Having been agreed by the European Parliament, the Council and the Commission in the trilogue, the Regulation now has to be adopted in its agreed, amended form by the European Parliament in first reading. This adoption is expected to take place during the plenary session in the third week of November. The Council must then adopt the Regulation in exactly the same amended form at a subsequent meeting. Once adopted by the European Parliament and the Council, the text will then be finalised in all languages by the legal linguists before being published in the Official Journal. Publication is expected to take place by 1 January 2012. The Regulation is expected to enter into force in November 2012, by which time the Commission delegated acts and implementing and regulatory technical standards of ESMA will have to be adopted.
How does this Regulation fit in with other initiatives related to the financial crisis?
In the context of the proposals to revise the Markets in Financial Instruments Directive (MiFID), due on 20 October 2011, the Commission will consider options including transaction reporting, position reporting and the possibility of position limits, which could complement the short selling proposals by providing additional tools to detect and guard against possible systemic risks and risks to market integrity.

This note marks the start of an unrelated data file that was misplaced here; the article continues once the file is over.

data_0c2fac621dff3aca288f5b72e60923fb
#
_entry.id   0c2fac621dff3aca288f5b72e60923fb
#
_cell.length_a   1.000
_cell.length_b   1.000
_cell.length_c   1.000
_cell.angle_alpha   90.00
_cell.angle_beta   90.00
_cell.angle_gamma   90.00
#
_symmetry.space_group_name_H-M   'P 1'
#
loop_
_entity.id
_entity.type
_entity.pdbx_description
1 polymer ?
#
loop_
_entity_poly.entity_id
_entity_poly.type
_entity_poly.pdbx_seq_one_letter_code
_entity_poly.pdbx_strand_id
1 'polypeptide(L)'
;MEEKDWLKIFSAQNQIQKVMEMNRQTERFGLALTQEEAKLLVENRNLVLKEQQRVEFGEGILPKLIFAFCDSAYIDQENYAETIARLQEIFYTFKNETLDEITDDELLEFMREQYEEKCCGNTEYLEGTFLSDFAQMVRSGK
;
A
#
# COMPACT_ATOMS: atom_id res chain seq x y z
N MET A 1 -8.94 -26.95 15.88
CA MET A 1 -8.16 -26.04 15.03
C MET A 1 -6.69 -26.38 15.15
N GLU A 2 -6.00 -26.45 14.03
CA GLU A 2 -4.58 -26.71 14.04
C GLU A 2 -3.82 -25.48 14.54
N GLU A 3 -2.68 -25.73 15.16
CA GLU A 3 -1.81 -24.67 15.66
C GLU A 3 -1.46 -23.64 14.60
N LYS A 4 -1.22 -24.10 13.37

In the context of the proposals to revise the Market Abuse Directive, due at the same time as the MiFID, the Commission will consider the option to extend the prohibition of market manipulation to all over the counter instruments, including derivatives, which could impact the prices of financial instruments traded on a regulated market, Multilateral Trading Facility or other organised trading facility. This option would complement the short selling regulation by providing regulators with the tools to sanction possible market manipulation of underlying bond markets through CDS.
Statement by Commissioner Michel Barnier: MEMO/11/712
Comparison of Short Selling Regulation EU – US – Hong Kong – September 2010
For the text of the final report see:
Regulation SHO, Securities and Exchange Commission, 17 CFR PARTS 240, 241 and 242 [Release No. 34-50103; File No. S7-23-03]